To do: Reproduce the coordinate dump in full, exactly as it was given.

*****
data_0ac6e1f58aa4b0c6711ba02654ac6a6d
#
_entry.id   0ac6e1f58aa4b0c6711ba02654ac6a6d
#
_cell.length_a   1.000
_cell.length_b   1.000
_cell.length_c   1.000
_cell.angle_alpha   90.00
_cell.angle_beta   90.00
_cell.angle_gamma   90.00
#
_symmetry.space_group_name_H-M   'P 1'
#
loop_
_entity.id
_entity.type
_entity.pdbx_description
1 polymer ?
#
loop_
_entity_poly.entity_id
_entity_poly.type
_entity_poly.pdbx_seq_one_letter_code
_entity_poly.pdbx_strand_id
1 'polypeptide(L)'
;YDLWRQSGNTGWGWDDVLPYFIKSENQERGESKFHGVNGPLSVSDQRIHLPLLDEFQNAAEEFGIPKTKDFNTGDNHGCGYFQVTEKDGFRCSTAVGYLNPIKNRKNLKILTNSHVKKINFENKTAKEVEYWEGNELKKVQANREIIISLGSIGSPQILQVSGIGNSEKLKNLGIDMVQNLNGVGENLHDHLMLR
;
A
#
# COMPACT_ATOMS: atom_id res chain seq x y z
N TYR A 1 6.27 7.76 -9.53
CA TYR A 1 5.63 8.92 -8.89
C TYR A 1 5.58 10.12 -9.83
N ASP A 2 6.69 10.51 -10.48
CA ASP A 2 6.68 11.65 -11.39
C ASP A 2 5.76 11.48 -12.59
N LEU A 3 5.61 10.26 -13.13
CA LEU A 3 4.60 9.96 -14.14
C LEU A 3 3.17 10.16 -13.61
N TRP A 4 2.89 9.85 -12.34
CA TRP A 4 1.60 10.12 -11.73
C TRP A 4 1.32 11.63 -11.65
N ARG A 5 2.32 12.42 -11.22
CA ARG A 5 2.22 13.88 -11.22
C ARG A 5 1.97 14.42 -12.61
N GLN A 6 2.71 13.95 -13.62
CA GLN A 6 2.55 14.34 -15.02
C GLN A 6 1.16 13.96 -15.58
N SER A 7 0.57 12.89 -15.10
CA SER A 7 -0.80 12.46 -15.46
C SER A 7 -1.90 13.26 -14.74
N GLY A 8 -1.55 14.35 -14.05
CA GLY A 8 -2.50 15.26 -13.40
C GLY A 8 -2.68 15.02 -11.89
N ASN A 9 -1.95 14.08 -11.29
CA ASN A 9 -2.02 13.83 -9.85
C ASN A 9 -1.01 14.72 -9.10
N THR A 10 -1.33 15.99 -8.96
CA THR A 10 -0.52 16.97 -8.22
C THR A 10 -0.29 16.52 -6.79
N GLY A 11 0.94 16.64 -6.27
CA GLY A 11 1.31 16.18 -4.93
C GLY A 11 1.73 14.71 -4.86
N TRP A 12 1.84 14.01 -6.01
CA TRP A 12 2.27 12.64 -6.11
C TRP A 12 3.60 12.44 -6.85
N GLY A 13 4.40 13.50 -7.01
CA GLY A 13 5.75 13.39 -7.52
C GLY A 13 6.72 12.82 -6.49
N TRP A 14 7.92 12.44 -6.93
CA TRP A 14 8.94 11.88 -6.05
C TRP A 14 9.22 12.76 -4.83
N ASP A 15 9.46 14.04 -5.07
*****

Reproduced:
data_0ac6e1f58aa4b0c6711ba02654ac6a6d
#
_entry.id   0ac6e1f58aa4b0c6711ba02654ac6a6d
#
_cell.length_a   1.000
_cell.length_b   1.000
_cell.length_c   1.000
_cell.angle_alpha   90.00
_cell.angle_beta   90.00
_cell.angle_gamma   90.00
#
_symmetry.space_group_name_H-M   'P 1'
#
loop_
_entity.id
_entity.type
_entity.pdbx_description
1 polymer ?
#
loop_
_entity_poly.entity_id
_entity_poly.type
_entity_poly.pdbx_seq_one_letter_code
_entity_poly.pdbx_strand_id
1 'polypeptide(L)'
;YDLWRQSGNTGWGWDDVLPYFIKSENQERGESKFHGVNGPLSVSDQRIHLPLLDEFQNAAEEFGIPKTKDFNTGDNHGCGYFQVTEKDGFRCSTAVGYLNPIKNRKNLKILTNSHVKKINFENKTAKEVEYWEGNELKKVQANREIIISLGSIGSPQILQVSGIGNSEKLKNLGIDMVQNLNGVGENLHDHLMLR
;
A
#
# COMPACT_ATOMS: atom_id res chain seq x y z
N TYR A 1 6.27 7.76 -9.53
CA TYR A 1 5.63 8.92 -8.89
C TYR A 1 5.58 10.12 -9.83
N ASP A 2 6.69 10.51 -10.48
CA ASP A 2 6.68 11.65 -11.39
C ASP A 2 5.76 11.48 -12.59
N LEU A 3 5.61 10.26 -13.13
CA LEU A 3 4.60 9.96 -14.14
C LEU A 3 3.17 10.16 -13.61
N TRP A 4 2.89 9.85 -12.34
CA TRP A 4 1.60 10.12 -11.73
C TRP A 4 1.32 11.63 -11.65
N ARG A 5 2.32 12.42 -11.22
CA ARG A 5 2.22 13.88 -11.22
C ARG A 5 1.97 14.42 -12.61
N GLN A 6 2.71 13.95 -13.62
CA GLN A 6 2.55 14.34 -15.02
C GLN A 6 1.16 13.96 -15.58
N SER A 7 0.57 12.89 -15.10
CA SER A 7 -0.80 12.46 -15.46
C SER A 7 -1.90 13.26 -14.74
N GLY A 8 -1.55 14.35 -14.05
CA GLY A 8 -2.50 15.26 -13.40
C GLY A 8 -2.68 15.02 -11.89
N ASN A 9 -1.95 14.08 -11.29
CA ASN A 9 -2.02 13.83 -9.85
C ASN A 9 -1.01 14.72 -9.10
N THR A 10 -1.33 15.99 -8.96
CA THR A 10 -0.52 16.97 -8.22
C THR A 10 -0.29 16.52 -6.79
N GLY A 11 0.94 16.64 -6.27
CA GLY A 11 1.31 16.18 -4.93
C GLY A 11 1.73 14.71 -4.86
N TRP A 12 1.84 14.01 -6.01
CA TRP A 12 2.27 12.64 -6.11
C TRP A 12 3.60 12.44 -6.85
N GLY A 13 4.40 13.50 -7.01
CA GLY A 13 5.75 13.39 -7.52
C GLY A 13 6.72 12.82 -6.49
N TRP A 14 7.92 12.44 -6.93
CA TRP A 14 8.94 11.88 -6.05
C TRP A 14 9.22 12.76 -4.83
N ASP A 15 9.46 14.04 -5.07